Lee Bo had reason to be suspicious when he got a phone call just before 6 p.m. on Dec. 30 from someone who wanted to place an order for 10 copies of Generalissimo Chiang Kai-shek. The bookseller didn’t know the caller, a potential red flag at a fraught time. Four of Mr. Lee’s colleagues had vanished months earlier, shocking Hong Kong and raising worry that China is abducting people it wants to silence.
Three of those men had been working in China. Security footage showed the fourth man being taken away from his beach condominium in Thailand. He had been researching a book that promised to reveal The Lovers of Xi Jinping, one of the working titles of a purported exposé about the Chinese President.
While anxious over the disappearances, Mr. Lee had stayed in Hong Kong. A book publisher as well as a bookseller, he was part-owner of Causeway Bay Books, a small second-floor shop near the city’s Times Square whose illicit offerings provided conspiracy theories and political pot-boilers far more compelling than the empty policy pronouncements in the heavily censored Chinese state press. His customers included mainland Chinese, curious academics and spies.
Mr. Lee thought he was safe. He was wrong.
Soon after the call arrived, Mr. Lee left for his warehouse to pick up the requested books. He planned to meet Hu Zhiwei, a long-time friend, for dinner at 8 p.m.
By 8:15, he had not arrived. “I could feel that something was wrong,” recalled Mr. Hu, a prolific author of banned books who had helped run the bookstore after other staff disappeared. He called Mr. Lee’s wife, who rushed to the warehouse to look for her husband.
Mr. Lee was not there, Mr. Hu said in an interview.
His disappearance brought to five the number of people gone from Causeway Bay Books and its parent company, Mighty Current Media. Three of them remain unaccounted for.
In the past two weeks, Mr. Lee and Gui Minhai, the man seized from Thailand, have both reappeared – Mr. Lee through a series of bizarre faxed handwritten letters that said he had gone to China voluntarily and asked his wife not to intervene; Mr. Gui through a 10-minute interview on Chinese state television where he said he had returned to the mainlaid to turn himself in and confessed to a fatal drunk-driving accident 12 years ago. Both remain in custody in China.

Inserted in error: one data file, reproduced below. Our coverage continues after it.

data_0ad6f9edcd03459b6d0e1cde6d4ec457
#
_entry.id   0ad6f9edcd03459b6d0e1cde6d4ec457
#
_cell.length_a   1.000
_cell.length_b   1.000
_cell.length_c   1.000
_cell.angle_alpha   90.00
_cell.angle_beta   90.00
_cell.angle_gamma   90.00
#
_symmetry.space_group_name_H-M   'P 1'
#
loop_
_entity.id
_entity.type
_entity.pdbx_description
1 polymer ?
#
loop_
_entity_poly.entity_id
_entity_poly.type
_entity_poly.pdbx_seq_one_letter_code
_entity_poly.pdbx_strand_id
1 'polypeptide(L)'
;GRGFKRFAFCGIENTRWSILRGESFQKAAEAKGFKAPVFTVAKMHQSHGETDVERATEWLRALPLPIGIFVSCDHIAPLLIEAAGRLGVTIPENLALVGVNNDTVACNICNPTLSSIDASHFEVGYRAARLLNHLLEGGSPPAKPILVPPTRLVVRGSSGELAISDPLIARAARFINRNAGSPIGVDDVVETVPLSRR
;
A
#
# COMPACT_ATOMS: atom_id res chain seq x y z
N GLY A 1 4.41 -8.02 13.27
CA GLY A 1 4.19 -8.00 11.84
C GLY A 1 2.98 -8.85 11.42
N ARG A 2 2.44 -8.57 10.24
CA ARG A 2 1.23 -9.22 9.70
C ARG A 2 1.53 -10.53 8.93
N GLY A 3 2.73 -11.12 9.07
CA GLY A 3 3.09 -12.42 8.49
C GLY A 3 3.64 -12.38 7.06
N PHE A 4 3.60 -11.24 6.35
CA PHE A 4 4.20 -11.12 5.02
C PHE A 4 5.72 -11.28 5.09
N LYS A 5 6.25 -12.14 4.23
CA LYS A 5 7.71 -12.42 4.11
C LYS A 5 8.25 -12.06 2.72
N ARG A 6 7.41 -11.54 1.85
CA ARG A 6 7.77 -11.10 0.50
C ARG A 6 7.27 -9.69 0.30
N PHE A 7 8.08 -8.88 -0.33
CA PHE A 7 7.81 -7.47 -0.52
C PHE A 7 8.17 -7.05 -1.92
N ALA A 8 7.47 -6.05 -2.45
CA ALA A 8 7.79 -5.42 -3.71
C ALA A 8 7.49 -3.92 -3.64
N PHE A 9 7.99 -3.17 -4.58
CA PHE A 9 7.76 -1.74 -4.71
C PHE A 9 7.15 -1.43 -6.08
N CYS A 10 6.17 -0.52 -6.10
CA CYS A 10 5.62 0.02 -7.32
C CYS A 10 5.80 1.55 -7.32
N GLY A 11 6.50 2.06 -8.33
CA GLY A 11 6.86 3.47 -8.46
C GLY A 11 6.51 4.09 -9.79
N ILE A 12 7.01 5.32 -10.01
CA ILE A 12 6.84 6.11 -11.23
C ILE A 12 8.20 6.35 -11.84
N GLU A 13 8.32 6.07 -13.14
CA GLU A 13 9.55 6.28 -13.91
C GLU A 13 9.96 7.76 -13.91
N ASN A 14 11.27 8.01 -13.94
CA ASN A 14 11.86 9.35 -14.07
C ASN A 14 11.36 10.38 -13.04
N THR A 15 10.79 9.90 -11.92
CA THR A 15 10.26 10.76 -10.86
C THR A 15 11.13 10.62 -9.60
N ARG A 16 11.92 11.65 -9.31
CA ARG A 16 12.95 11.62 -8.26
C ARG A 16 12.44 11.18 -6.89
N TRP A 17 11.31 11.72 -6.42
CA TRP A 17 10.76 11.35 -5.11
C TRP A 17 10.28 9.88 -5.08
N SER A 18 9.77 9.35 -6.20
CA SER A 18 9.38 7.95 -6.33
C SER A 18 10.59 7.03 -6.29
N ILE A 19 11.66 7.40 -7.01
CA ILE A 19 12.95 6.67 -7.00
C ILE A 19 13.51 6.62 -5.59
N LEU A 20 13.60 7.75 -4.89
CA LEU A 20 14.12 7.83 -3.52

Those close to the men said the letters and televised confession bore the hallmarks of coercion, as Hong Kong shuddered from a new fear that China, in contravention of the city’s laws and the borders of sovereign countries, has begun sending its authorities to pluck people away.
It is a fear that has spread far beyond Chinese territory. Human-rights groups such as Amnesty International and Freedom Now have documented how Beijing uses torture and disappearances to quell dissent inside its borders. Now it appears to be is exercising its rising political and operational muscle to do the same elsewhere.
Last year, China swept a dragnet across Thailand, extraditing Muslim Uyghurs and veteran dissidents who thought they had found safety there, including two men already approved to come to Canada.
The country of citizenship doesn’t seem to matter: Mr. Lee holds a British passport; Mr. Gui, Swedish documents, though they were both born in China.
The U.S. State Department has said it is “disturbed” by what has happened, while British Foreign Secretary Philip Hammond said the involvement of Chinese securities in Mr. Lee’s abduction would constitute an “egregious breach” of Hong Kong’s independent status. Sweden, too, has called for more “openness” from China.
“This time the international community shouldn’t just pretend, ‘Oh, it’s just little Hong Kong, we don’t need to bother,’” said democracy activist and former Hong Kong chief secretary Anson Chan. “Because now their own nationals’ safety [is] at stake.”
The nationalist Global Times, a Communist Party-run tabloid, has offered the clearest defence of China’s conduct. In an editorial this week, it said China had a “different interpretation” of Hong Kong’s ability to conduct its own affairs, and criticized the city for seeking to make itself a bastion of “extreme or illegal actions that would shake the mainland’s political systems.”
On Wednesday, Hong Kong Secretary for Security Lai Tung-kwok said the city’s government “is concerned about the rights and personal safety of Hong Kong residents in or outside of Hong Kong.” Any law enforcement inside the city by outside authorities, he said, “will contravene Hong Kong laws and is unacceptable.”